Monthly Archives: July 2016



I believe the leader of the Labour Party should be a proud socialist who believes in social justice, wealth redistribution, liberation movements, public ownership, public investment, renationalisation, and, of course, equality.

That’s why I’ll be voting for Owen Smith for Labour leader.

Look, I know, ok? I voted for Corbyn last year, too, y’know? I know his policies are good for the country. I know there’s been a concerted effort by a number of MPs from day one to undermine him. I know the media’s been supremely biased against him. I know he’s revitalised the party, saved it from stagnation, and brought in hundreds of thousands of supporters.

But here’s a crazy idea: maybe all of those things can be true, and it can still also be true that the 179 MPs who passed a vote of no confidence in him are right to, well, not have confidence in him. At some point these true facts about how hard a job he’s had stop just being facts and start being excuses for fundamental inadequacies in his leadership. There is a strong case to be made for him being the wrong person to lead Labour, even if you agree with all of his policies and love what he’s done for the party.

First, let’s talk about his challenger, Mr Smith. When the coup started I was still very much on the fence (a Corbyn-agnostic, if you will). My first thought was that I wasn’t going to think anything until a challenger actually revealed themselves. If Eagle had been the final candidate, this would be a very different blog post. It would have shown the party had genuinely learned nothing from Corbyn’s victory. It would have meant a desire to return to business as usual, which was clearly unacceptable.

But when Owen Smith stepped into the fray, I remembered a comment that stuck with me during last year’s leadership election. It was a comment that significantly pushed me towards voting for Corbyn (ok disclosure I put Cooper first and Corbyn second). The comment was “don’t vote for the whisper when you can vote for the shout”. Only one candidate was shouting last year. Why vote for anyone else?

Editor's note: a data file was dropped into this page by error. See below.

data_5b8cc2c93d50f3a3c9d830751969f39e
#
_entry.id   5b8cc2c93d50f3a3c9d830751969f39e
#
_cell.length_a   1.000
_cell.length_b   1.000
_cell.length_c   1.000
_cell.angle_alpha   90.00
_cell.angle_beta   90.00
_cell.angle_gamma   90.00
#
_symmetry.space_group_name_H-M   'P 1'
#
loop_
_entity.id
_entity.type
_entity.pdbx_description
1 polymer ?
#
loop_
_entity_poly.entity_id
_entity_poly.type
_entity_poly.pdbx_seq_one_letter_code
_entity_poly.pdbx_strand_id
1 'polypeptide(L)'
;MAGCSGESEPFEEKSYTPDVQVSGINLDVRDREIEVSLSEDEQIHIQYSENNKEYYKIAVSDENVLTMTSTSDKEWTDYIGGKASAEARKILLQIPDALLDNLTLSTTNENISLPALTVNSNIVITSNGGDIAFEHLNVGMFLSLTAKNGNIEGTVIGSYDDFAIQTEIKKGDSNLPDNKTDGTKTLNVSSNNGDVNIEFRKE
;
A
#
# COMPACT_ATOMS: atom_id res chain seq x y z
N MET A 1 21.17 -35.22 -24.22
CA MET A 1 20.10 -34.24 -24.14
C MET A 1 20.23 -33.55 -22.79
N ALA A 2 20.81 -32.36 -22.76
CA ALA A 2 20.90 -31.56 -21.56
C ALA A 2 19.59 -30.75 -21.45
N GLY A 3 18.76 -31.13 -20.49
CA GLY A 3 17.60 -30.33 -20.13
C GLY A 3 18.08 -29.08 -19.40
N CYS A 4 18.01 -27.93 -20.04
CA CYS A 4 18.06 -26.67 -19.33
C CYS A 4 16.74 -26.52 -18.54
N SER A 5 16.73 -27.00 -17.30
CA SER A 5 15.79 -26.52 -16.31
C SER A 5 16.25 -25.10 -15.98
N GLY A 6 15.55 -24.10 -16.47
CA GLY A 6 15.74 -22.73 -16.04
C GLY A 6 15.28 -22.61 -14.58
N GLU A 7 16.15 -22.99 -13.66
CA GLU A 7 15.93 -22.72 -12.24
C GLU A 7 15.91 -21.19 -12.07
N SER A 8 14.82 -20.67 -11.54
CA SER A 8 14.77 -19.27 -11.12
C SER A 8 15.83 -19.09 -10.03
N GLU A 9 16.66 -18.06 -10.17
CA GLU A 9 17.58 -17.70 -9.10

This year is different. Smith is screaming at the top of his lungs. Smith is showing that he, and Labour, have very clearly learned their lessons about the direction the party should be going. How many quotes do I need to list? Smith says Corbyn has helped Labour “rediscover its radical roots”, he wants to rewrite Clause IV to explicitly mention tackling inequality. He wants to renationalise the rails, possibly steel too. He wants massive public infrastructure investment. He wants to give more significant positions of power to women. He wants more humane foreign policy. The list goes on. Yes, I know he was a Pfizer PR guy 11 years ago. Yes, this is very bad. No, in light of his other attributes it’s not bad enough to matter, in my view.

His platform is almost indistinguishable from Corbyn’s. Smith doesn’t plan to erode Corbyn’s massive improvements to the party — he wants to expand on them. Surely a candidate with a platform like this is worthy of your consideration. Go on, a website which lists every MP’s voting record. Compare Corbyn’s and Smith’s. They’re almost identical (so is Eagle’s, incidentally). The only substantial difference is some defence issues like Trident. If you have strong feelings about Trident, that’s good, you should. I do too. But, given it’s already been voted on, is it really the hill you want to die on? Do you want to decide the entire future of the Labour Party on a policy the majority of the country disagrees with you on anyway?